In a world first for an airport, Gatwick has installed two thousand indoor navigation beacons enabling augmented reality wayfinding.
One part of the Jisc Intelligent Campus project is to reflect on the landscape in this space, and one part of that is what is happening elsewhere, in retail, entertainment and transport.
Learning from other sectors and provide useful guidance and inspiration on what is possible and we can evaluate the potential for applying new processes and technologies in an educational context.
Gatwick Airport is the UK’s second largest airport and one of the busiest single runway airports in the world. The two thousand beacons have been installed across Gatwick Airport’s two terminals providing an indoor navigation system that is much more reliable than GPS and that enables augmented reality wayfinding for passengers – a world first for an airport.
The lack of satellite signals makes road-based navigation systems – such as Google or Apple maps – unreliable indoors, so Gatwick has deployed a beacon based positioning system to enable reliable ‘blue dot’ on indoor maps, which in time can be used within a range of mobile airport, airline or third party apps.
The beacon system also enables an augmented reality wayfinding tool – so passengers can be shown directions in the camera view of their mobile device – making it easier for passengers to locate check in areas, departure gates, baggage belts etc.
The new navigation technology is currently being integrated into some of the Gatwick apps and the airport is also in discussion with airlines to enable the indoor positioning and wayfinding tools to also feature on their app services.
No personal data will be collected by Gatwick although generic information on ‘people densities’ in different beacon zones may help to improve airport operations including queue measurement, streamlining passenger flows and reducing congestion.
Airlines could go further – and with the consent of their passengers – may send reminders on their airline app to late running passengers, for example, or find out where they are and make an informed decision on whether to wait or offload their luggage so the aircraft can take off on time.
Retailers and other third parties may also use the beacon system to detect proximity and send relevant offers or promotional messages, if the passenger has chosen to receive them.
Battery powered beacons kept logistical complexity and costs low, with deployment taking just three weeks, followed by two months of testing and calibration.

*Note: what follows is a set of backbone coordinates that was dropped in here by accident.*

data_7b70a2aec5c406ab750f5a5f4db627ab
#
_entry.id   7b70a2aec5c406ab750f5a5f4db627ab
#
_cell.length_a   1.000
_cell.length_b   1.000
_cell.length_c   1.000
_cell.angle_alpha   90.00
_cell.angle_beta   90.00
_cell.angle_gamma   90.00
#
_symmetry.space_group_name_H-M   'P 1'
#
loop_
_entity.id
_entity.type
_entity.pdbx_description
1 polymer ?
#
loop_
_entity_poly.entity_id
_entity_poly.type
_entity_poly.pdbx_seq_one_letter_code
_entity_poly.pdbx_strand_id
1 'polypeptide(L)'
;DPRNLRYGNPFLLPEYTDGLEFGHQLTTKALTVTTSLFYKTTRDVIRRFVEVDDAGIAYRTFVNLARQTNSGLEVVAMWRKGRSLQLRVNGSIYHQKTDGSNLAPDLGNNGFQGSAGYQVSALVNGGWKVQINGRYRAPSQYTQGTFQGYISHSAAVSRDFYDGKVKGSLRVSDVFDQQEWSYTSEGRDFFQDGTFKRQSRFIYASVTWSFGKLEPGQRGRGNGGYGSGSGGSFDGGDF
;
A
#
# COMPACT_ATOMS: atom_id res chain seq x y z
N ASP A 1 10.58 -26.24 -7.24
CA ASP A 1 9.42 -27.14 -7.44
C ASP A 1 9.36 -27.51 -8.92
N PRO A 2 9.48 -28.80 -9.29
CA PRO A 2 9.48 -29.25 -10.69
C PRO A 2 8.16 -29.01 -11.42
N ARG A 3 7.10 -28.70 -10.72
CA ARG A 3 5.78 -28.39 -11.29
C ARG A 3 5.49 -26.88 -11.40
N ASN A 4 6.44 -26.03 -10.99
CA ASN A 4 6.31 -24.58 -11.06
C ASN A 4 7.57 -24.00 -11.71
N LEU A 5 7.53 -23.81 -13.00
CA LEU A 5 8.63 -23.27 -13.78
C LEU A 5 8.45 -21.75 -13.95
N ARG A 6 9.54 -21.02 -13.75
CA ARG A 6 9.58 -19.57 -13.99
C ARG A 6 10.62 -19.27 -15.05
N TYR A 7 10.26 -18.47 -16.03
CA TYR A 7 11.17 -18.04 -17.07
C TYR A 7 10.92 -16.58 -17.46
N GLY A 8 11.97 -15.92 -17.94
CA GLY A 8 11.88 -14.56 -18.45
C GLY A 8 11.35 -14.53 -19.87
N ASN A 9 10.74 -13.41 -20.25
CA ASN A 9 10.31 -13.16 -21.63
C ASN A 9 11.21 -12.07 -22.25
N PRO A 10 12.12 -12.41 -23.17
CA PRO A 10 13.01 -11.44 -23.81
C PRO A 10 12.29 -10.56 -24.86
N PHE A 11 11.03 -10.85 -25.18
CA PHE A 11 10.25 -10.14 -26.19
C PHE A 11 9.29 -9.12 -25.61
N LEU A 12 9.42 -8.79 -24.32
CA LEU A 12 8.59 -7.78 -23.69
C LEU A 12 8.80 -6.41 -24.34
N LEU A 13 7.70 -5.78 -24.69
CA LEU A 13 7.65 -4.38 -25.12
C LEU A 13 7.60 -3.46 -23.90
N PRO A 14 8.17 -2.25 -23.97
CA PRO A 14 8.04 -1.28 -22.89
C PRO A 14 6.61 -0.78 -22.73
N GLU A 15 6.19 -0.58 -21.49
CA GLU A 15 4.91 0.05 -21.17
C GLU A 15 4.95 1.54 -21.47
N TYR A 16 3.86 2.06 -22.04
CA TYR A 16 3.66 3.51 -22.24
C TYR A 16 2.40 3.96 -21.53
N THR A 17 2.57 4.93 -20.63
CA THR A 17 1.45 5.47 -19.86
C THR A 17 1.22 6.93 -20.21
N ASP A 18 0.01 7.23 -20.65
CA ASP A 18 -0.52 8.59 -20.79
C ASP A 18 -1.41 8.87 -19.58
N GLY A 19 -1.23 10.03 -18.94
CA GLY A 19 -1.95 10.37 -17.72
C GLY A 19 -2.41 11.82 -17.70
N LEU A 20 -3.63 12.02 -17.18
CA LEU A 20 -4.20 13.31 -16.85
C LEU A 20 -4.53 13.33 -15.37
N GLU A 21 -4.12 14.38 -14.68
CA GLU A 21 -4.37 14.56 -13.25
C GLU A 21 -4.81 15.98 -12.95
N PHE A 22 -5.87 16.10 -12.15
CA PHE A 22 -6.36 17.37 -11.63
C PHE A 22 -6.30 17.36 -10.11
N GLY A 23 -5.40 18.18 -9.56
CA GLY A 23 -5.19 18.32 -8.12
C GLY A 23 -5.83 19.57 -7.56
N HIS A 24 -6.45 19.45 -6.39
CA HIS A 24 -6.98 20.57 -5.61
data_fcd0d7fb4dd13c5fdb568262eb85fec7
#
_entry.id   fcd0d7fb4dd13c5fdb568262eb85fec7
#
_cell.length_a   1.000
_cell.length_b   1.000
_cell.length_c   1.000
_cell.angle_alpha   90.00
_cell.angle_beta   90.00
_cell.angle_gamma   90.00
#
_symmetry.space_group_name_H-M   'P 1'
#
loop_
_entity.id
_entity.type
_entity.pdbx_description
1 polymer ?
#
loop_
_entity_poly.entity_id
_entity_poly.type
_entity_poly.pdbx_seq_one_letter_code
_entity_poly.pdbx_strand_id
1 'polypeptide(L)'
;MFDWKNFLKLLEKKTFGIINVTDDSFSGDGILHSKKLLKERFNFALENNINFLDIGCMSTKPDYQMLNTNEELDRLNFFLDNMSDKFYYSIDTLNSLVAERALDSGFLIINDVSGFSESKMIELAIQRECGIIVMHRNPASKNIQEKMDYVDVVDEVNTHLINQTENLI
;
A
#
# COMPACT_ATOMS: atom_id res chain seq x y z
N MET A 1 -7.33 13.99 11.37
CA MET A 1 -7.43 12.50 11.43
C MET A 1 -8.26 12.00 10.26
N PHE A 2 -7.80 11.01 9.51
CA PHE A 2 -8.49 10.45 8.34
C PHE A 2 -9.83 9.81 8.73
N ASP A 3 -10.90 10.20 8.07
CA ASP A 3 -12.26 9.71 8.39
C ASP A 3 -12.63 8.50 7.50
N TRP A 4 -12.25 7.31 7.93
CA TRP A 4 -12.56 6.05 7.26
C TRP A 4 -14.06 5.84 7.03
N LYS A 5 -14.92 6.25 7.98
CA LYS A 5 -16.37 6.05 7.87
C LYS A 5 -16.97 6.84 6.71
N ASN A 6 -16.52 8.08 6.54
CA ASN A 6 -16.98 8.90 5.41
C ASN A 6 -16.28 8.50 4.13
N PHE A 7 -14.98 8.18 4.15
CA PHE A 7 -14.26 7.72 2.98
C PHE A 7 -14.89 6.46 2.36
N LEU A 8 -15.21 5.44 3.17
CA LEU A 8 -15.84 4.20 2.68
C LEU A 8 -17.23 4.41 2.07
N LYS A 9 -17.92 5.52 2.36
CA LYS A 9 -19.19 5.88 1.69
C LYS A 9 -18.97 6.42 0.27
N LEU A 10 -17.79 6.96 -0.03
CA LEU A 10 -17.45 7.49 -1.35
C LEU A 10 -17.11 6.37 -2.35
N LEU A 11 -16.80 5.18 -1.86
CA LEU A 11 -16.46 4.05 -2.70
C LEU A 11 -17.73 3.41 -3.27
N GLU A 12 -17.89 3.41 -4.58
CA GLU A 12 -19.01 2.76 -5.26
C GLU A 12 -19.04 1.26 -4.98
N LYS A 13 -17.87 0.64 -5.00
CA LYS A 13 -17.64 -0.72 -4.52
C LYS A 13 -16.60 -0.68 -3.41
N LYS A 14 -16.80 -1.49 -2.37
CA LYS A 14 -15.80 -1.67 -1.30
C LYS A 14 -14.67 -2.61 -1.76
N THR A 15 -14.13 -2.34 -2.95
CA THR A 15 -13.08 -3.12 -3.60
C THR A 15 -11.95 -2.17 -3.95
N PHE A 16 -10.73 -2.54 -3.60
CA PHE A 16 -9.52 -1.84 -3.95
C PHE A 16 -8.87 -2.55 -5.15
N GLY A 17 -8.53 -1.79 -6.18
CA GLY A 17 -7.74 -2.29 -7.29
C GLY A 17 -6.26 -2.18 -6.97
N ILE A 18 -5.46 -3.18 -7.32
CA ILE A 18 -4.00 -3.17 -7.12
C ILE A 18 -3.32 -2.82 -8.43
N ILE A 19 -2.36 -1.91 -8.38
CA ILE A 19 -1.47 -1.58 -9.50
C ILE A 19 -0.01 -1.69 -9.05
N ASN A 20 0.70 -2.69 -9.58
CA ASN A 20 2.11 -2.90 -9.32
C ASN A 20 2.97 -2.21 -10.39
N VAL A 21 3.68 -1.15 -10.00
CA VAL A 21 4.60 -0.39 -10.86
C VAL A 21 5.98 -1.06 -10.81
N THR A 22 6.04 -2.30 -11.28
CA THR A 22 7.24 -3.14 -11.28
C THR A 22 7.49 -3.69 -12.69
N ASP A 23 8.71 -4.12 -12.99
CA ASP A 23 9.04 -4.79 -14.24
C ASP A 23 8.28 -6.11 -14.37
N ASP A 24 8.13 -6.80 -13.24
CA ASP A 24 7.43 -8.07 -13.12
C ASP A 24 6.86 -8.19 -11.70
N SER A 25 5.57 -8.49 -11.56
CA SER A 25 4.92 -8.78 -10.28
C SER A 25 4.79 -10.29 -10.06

The new technology is part of Gatwick’s £2.5 billion investment programme to transform the airport.
Abhi Chacko, Head of IT Commercial & Innovation, Gatwick Airport, said:
“By providing the infrastructure we’re opening the door for a wide range of tech savvy airport providers, including our airlines and retailers, to launch new real-time services that can help passengers find their way around the airport, avoid missing flights or receive timely offers that might save them money.
“We are proud to be the first airport to deploy augmented reality technology and we hope that our adoption of this facility influences other airports and transport providers so that it eventually becomes the norm.”
The tech stack comes with an indoor map which shows up to date content, positioning with +/-3m accuracy, and navigation technology that is dynamic and recognises, for example, areas currently under construction, or multi floor navigation including when taking lifts, proximity to retailers etc.
You can immediately see the application of such a technological rollout to a college or university campus. As I mentioned in a previous blog post, I said
With the forecast growth of apprenticeships and degree apprenticeships, colleges and universities will find their campuses awash with apprentices who are only on campus for a day a week or for blocks of a week or two. These learners will have the challenge of finding their way round, but not having the luxury of exploring the campus that full-time students often have.
This kind of beacon technology combined with apps from the college or university admin could make life easier for all students (and visitors) who are on campus.
You can also imagine how retail outlets and academic departments, could like the airlines in the Gatwick project could use the technology to provide real-time services (and in the retail space offers) for students.
What are your thoughts on this kind of technological development?